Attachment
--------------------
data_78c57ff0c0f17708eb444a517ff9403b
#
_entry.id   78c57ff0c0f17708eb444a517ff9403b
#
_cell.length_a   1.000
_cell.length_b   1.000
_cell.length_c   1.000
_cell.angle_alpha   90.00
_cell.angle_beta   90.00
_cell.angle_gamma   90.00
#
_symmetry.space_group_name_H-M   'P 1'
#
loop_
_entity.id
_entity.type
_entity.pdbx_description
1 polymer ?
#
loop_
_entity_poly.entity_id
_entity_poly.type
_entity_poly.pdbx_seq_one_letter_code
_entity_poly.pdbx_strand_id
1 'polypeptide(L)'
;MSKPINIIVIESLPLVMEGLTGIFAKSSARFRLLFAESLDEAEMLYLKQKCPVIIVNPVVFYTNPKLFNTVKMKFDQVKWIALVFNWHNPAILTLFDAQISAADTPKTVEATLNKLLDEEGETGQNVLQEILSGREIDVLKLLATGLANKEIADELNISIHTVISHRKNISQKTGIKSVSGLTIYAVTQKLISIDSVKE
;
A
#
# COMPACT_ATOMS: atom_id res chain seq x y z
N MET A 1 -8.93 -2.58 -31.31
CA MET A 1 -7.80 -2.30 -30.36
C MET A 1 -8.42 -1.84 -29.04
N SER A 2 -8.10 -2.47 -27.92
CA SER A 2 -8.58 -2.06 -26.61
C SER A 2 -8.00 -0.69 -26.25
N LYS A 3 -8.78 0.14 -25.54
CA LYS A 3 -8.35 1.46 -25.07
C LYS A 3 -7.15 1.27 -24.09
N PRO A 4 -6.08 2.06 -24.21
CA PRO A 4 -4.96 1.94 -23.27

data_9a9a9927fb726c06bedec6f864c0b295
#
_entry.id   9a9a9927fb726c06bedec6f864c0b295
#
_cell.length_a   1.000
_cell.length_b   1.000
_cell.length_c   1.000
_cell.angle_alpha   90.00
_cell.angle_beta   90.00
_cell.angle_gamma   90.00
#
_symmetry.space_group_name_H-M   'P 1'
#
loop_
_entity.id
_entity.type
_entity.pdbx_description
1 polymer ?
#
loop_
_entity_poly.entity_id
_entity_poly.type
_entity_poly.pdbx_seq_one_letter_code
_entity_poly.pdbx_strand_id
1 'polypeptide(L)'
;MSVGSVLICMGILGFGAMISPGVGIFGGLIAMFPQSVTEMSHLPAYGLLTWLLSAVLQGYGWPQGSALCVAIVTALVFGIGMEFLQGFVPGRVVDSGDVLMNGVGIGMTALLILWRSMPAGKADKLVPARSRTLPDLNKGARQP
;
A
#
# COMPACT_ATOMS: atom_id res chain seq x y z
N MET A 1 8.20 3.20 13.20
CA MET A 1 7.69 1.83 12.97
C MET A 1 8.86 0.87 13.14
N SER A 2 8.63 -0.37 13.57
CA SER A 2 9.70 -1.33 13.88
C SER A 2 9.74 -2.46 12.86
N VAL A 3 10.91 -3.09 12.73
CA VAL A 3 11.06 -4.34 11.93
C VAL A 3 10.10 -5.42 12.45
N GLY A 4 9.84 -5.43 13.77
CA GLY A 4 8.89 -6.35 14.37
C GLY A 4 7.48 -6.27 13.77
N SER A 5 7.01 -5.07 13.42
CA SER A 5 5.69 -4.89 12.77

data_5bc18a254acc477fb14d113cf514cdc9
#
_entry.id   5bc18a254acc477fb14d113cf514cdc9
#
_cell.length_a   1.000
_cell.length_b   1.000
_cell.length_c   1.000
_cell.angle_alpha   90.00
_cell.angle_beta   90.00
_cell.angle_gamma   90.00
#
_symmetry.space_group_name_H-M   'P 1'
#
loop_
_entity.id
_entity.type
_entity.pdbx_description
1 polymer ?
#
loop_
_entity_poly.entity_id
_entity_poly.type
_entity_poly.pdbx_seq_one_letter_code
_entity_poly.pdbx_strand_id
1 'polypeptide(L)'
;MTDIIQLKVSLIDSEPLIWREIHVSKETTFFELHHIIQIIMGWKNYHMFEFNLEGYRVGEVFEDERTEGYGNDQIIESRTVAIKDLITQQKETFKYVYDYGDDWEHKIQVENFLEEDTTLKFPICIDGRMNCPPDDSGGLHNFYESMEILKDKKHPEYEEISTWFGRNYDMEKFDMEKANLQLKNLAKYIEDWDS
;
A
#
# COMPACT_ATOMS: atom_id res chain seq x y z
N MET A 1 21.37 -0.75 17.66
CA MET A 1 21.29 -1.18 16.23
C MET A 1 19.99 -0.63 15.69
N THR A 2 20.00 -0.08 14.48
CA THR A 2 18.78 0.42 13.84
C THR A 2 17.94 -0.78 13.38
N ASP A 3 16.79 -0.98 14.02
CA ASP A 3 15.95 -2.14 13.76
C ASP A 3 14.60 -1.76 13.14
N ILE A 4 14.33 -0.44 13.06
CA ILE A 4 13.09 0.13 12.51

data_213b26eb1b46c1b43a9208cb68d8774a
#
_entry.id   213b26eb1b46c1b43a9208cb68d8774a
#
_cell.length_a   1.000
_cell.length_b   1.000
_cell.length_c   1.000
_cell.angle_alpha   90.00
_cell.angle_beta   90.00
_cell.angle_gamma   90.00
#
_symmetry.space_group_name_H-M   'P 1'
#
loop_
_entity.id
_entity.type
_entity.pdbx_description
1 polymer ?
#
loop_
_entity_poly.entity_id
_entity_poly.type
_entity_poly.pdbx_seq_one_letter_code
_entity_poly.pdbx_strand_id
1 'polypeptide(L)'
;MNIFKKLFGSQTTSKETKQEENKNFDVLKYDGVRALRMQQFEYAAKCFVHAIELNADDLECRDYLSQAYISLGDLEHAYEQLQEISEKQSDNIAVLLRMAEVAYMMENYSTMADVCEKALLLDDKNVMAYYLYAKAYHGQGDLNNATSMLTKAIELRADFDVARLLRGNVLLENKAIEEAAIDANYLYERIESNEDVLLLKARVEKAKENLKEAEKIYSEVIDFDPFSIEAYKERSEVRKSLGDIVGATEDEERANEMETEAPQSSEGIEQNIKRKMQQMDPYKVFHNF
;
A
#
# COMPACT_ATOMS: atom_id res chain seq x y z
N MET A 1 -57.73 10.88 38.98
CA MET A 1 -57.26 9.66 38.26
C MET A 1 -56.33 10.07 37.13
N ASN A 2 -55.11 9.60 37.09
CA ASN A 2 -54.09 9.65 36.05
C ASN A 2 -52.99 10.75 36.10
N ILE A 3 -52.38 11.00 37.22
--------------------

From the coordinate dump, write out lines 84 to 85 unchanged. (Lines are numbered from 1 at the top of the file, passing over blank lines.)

N SER A 5 7.01 -5.07 13.42
CA SER A 5 5.69 -4.89 12.77